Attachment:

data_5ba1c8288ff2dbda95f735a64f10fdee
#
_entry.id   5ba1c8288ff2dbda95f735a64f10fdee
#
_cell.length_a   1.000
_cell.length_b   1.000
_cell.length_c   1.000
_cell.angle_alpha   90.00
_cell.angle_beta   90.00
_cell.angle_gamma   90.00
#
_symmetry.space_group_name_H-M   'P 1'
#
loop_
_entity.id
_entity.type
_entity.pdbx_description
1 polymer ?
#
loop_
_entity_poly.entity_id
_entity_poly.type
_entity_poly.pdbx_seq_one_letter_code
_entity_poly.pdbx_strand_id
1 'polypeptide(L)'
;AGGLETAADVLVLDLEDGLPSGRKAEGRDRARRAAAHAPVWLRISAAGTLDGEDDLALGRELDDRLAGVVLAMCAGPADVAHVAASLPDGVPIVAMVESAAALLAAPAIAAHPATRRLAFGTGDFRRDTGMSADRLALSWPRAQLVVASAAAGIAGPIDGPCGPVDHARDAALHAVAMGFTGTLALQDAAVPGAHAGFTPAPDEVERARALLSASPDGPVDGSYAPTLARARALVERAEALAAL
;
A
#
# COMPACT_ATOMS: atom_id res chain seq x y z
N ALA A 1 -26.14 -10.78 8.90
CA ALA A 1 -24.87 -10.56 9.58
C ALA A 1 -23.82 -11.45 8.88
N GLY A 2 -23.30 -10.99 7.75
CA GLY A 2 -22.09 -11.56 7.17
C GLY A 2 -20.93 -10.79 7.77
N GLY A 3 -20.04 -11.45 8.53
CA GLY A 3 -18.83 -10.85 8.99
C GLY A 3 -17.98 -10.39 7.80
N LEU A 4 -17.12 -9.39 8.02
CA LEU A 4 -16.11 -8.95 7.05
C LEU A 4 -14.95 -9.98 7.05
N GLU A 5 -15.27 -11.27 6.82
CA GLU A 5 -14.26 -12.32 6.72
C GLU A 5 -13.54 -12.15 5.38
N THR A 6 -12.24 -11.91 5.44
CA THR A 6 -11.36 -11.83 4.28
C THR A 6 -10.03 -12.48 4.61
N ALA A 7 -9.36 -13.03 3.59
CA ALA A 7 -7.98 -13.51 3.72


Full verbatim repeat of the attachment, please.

data_5ba1c8288ff2dbda95f735a64f10fdee
#
_entry.id   5ba1c8288ff2dbda95f735a64f10fdee
#
_cell.length_a   1.000
_cell.length_b   1.000
_cell.length_c   1.000
_cell.angle_alpha   90.00
_cell.angle_beta   90.00
_cell.angle_gamma   90.00
#
_symmetry.space_group_name_H-M   'P 1'
#
loop_
_entity.id
_entity.type
_entity.pdbx_description
1 polymer ?
#
loop_
_entity_poly.entity_id
_entity_poly.type
_entity_poly.pdbx_seq_one_letter_code
_entity_poly.pdbx_strand_id
1 'polypeptide(L)'
;AGGLETAADVLVLDLEDGLPSGRKAEGRDRARRAAAHAPVWLRISAAGTLDGEDDLALGRELDDRLAGVVLAMCAGPADVAHVAASLPDGVPIVAMVESAAALLAAPAIAAHPATRRLAFGTGDFRRDTGMSADRLALSWPRAQLVVASAAAGIAGPIDGPCGPVDHARDAALHAVAMGFTGTLALQDAAVPGAHAGFTPAPDEVERARALLSASPDGPVDGSYAPTLARARALVERAEALAAL
;
A
#
# COMPACT_ATOMS: atom_id res chain seq x y z
N ALA A 1 -26.14 -10.78 8.90
CA ALA A 1 -24.87 -10.56 9.58
C ALA A 1 -23.82 -11.45 8.88
N GLY A 2 -23.30 -10.99 7.75
CA GLY A 2 -22.09 -11.56 7.17
C GLY A 2 -20.93 -10.79 7.77
N GLY A 3 -20.04 -11.45 8.53
CA GLY A 3 -18.83 -10.85 8.99
C GLY A 3 -17.98 -10.39 7.80
N LEU A 4 -17.12 -9.39 8.02
CA LEU A 4 -16.11 -8.95 7.05
C LEU A 4 -14.95 -9.98 7.05
N GLU A 5 -15.27 -11.27 6.82
CA GLU A 5 -14.26 -12.32 6.72
C GLU A 5 -13.54 -12.15 5.38
N THR A 6 -12.24 -11.91 5.44
CA THR A 6 -11.36 -11.83 4.28
C THR A 6 -10.03 -12.48 4.61
N ALA A 7 -9.36 -13.03 3.59
CA ALA A 7 -7.98 -13.51 3.72